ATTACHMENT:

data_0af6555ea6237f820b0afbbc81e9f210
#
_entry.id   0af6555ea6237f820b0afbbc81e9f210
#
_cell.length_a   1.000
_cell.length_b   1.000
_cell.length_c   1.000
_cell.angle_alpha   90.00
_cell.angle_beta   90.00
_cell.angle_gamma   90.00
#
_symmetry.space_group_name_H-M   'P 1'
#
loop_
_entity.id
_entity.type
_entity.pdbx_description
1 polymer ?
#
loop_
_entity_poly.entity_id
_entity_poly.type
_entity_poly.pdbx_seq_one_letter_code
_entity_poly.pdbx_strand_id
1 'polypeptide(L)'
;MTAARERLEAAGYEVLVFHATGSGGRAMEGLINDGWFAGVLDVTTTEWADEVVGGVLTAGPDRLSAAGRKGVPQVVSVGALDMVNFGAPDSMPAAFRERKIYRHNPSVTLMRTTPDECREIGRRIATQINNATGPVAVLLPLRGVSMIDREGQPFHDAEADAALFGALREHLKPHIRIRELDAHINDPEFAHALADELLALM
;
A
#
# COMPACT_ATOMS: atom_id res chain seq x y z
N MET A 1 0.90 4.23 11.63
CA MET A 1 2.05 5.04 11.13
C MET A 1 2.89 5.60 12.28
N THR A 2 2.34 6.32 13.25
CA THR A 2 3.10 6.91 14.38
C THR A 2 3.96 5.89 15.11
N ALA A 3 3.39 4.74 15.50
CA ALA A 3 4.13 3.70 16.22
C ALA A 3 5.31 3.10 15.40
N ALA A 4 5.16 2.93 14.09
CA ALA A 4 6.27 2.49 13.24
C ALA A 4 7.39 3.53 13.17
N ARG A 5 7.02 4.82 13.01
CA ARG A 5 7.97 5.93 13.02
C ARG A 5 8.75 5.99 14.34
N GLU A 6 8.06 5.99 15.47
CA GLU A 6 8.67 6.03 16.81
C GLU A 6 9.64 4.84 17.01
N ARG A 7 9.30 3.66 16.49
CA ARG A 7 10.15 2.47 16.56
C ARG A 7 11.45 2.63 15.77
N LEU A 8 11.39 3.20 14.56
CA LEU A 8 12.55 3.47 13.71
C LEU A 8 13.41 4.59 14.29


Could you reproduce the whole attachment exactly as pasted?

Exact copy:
data_0af6555ea6237f820b0afbbc81e9f210
#
_entry.id   0af6555ea6237f820b0afbbc81e9f210
#
_cell.length_a   1.000
_cell.length_b   1.000
_cell.length_c   1.000
_cell.angle_alpha   90.00
_cell.angle_beta   90.00
_cell.angle_gamma   90.00
#
_symmetry.space_group_name_H-M   'P 1'
#
loop_
_entity.id
_entity.type
_entity.pdbx_description
1 polymer ?
#
loop_
_entity_poly.entity_id
_entity_poly.type
_entity_poly.pdbx_seq_one_letter_code
_entity_poly.pdbx_strand_id
1 'polypeptide(L)'
;MTAARERLEAAGYEVLVFHATGSGGRAMEGLINDGWFAGVLDVTTTEWADEVVGGVLTAGPDRLSAAGRKGVPQVVSVGALDMVNFGAPDSMPAAFRERKIYRHNPSVTLMRTTPDECREIGRRIATQINNATGPVAVLLPLRGVSMIDREGQPFHDAEADAALFGALREHLKPHIRIRELDAHINDPEFAHALADELLALM
;
A
#
# COMPACT_ATOMS: atom_id res chain seq x y z
N MET A 1 0.90 4.23 11.63
CA MET A 1 2.05 5.04 11.13
C MET A 1 2.89 5.60 12.28
N THR A 2 2.34 6.32 13.25
CA THR A 2 3.10 6.91 14.38
C THR A 2 3.96 5.89 15.11
N ALA A 3 3.39 4.74 15.50
CA ALA A 3 4.13 3.70 16.22
C ALA A 3 5.31 3.10 15.40
N ALA A 4 5.16 2.93 14.09
CA ALA A 4 6.27 2.49 13.24
C ALA A 4 7.39 3.53 13.17
N ARG A 5 7.02 4.82 13.01
CA ARG A 5 7.97 5.93 13.02
C ARG A 5 8.75 5.99 14.34
N GLU A 6 8.06 5.99 15.47
CA GLU A 6 8.67 6.03 16.81
C GLU A 6 9.64 4.84 17.01
N ARG A 7 9.30 3.66 16.49
CA ARG A 7 10.15 2.47 16.56
C ARG A 7 11.45 2.63 15.77
N LEU A 8 11.39 3.20 14.56
CA LEU A 8 12.55 3.47 13.71
C LEU A 8 13.41 4.59 14.29